Chanmina seems unsettled by the nature of the internet in 2019, saying she is burned out on how people constantly comment on one another online and how often sites can feature hundreds of people going after one person. Has she ever stared down a Twitter mob?

“Of course!! Whenever I put out a new song, people will attack me,” she says. “In the ‘Pain is Beauty’ video I’m riding a motorcycle and not wearing a helmet. People said, ‘What if children see this, what if they do that!” She lets out an annoyed sigh before giving the middle finger to the table to express how the situation makes her feel.

But the web also has allowed her to connect with people all over the world. While she ignores most comments, she does get a lot of direct messages on Instagram, and often checks out what they say. “‘I broke up with my boyfriend’ or ‘I love you,’ or ‘My queen!’ Something like that,” Chanmina says. “I do feel it.”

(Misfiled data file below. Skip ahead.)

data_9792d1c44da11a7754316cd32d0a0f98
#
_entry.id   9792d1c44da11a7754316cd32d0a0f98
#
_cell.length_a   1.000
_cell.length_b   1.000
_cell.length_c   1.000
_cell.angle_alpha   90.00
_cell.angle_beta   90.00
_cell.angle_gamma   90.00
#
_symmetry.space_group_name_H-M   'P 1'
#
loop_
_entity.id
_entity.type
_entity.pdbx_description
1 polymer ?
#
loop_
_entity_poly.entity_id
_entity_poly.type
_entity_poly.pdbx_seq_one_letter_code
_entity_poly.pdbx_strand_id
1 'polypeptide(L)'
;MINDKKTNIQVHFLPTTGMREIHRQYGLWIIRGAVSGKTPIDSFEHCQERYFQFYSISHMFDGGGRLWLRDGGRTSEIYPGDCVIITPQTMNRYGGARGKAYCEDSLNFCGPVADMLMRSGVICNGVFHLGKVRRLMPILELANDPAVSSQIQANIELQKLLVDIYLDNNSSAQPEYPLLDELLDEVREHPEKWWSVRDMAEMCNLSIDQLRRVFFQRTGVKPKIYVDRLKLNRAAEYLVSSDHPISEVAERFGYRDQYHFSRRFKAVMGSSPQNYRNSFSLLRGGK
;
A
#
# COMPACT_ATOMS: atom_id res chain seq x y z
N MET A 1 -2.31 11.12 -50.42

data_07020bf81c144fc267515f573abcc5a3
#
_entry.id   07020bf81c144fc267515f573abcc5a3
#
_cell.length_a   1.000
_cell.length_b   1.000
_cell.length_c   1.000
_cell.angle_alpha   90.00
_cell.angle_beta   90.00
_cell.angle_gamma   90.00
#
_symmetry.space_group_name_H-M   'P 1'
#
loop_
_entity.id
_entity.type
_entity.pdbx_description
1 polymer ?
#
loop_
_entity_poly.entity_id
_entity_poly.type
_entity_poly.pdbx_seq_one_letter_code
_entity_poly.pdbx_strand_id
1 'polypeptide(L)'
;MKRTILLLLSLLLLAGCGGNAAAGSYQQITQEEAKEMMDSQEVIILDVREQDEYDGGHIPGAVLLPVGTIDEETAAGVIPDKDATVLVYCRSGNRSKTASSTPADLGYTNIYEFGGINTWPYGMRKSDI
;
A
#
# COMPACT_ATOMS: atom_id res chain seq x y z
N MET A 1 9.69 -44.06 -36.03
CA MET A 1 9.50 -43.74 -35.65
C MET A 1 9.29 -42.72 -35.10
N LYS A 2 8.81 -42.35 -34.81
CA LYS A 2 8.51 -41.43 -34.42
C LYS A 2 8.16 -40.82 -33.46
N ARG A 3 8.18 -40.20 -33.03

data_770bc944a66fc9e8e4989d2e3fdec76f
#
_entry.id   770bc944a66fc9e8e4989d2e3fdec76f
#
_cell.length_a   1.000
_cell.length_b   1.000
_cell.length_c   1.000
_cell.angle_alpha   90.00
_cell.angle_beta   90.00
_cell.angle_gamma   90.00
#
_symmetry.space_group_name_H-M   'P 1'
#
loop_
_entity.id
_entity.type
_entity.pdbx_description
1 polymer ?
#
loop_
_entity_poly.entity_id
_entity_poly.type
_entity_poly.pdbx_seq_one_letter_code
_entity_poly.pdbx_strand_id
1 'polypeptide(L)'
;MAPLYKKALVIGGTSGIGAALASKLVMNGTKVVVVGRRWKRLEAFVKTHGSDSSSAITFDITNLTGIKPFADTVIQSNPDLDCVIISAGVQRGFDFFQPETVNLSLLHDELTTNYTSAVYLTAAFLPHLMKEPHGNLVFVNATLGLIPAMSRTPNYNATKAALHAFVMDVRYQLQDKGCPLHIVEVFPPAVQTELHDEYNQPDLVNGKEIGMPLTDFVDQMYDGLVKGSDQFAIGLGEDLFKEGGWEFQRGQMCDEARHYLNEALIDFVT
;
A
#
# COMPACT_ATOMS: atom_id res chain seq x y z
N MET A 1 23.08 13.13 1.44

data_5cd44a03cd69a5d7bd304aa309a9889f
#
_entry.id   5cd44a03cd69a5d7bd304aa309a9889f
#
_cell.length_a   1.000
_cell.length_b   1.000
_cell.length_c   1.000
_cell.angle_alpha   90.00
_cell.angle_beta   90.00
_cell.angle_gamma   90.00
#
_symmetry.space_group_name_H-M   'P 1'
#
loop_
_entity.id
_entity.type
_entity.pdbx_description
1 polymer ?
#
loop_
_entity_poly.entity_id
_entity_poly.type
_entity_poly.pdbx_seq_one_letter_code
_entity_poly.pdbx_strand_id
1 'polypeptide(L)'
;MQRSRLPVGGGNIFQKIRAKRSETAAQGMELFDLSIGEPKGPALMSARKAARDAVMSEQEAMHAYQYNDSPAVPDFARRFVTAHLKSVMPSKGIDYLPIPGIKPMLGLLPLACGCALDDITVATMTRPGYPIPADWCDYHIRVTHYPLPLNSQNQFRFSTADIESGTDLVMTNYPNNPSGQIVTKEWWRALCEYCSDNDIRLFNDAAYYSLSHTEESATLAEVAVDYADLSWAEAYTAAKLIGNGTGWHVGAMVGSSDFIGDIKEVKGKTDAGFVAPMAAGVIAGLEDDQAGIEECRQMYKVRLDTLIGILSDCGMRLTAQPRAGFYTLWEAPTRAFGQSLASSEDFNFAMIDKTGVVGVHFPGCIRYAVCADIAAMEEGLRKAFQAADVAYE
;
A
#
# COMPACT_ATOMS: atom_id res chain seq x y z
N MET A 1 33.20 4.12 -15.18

She might not be a fan of YouTube comments, but scroll down below the videos and you’ll see words left by people all over the world, including many in English blown away by her skills. It’s all very K-pop in its fandom — some people even seem shocked that she isn’t part of South Korea’s music industry given her swagger (which might explain Chanmina’s decision to get trilingual on her new release) — but done by a solo artist who might not have gotten the chance to shine if she had jumped over to Seoul.

Chanmina hasn’t forgotten about that, though.

“I’ve always wanted to work in Korea,” she says. “That’s the first thing I want to accomplish, to make a career in Korea.” But she hopes to go even further, and has plans to go global. She reveals that her dream gig would be anything in New York, a city she has only experienced through episodes of the HBO show “Sex and the City.”

“But I want to have a solid foundation in Japan. It was, after all, the first country to acknowledge me as an artist. So I always want to treat the Japanese audience well,” Chanmina says. “But like I said earlier, I want to go out into the world.”

The single “I’m a Pop” by Chanmina will be released on Feb. 27 via Warner Music Japan. For more information, visit: chanmina.com.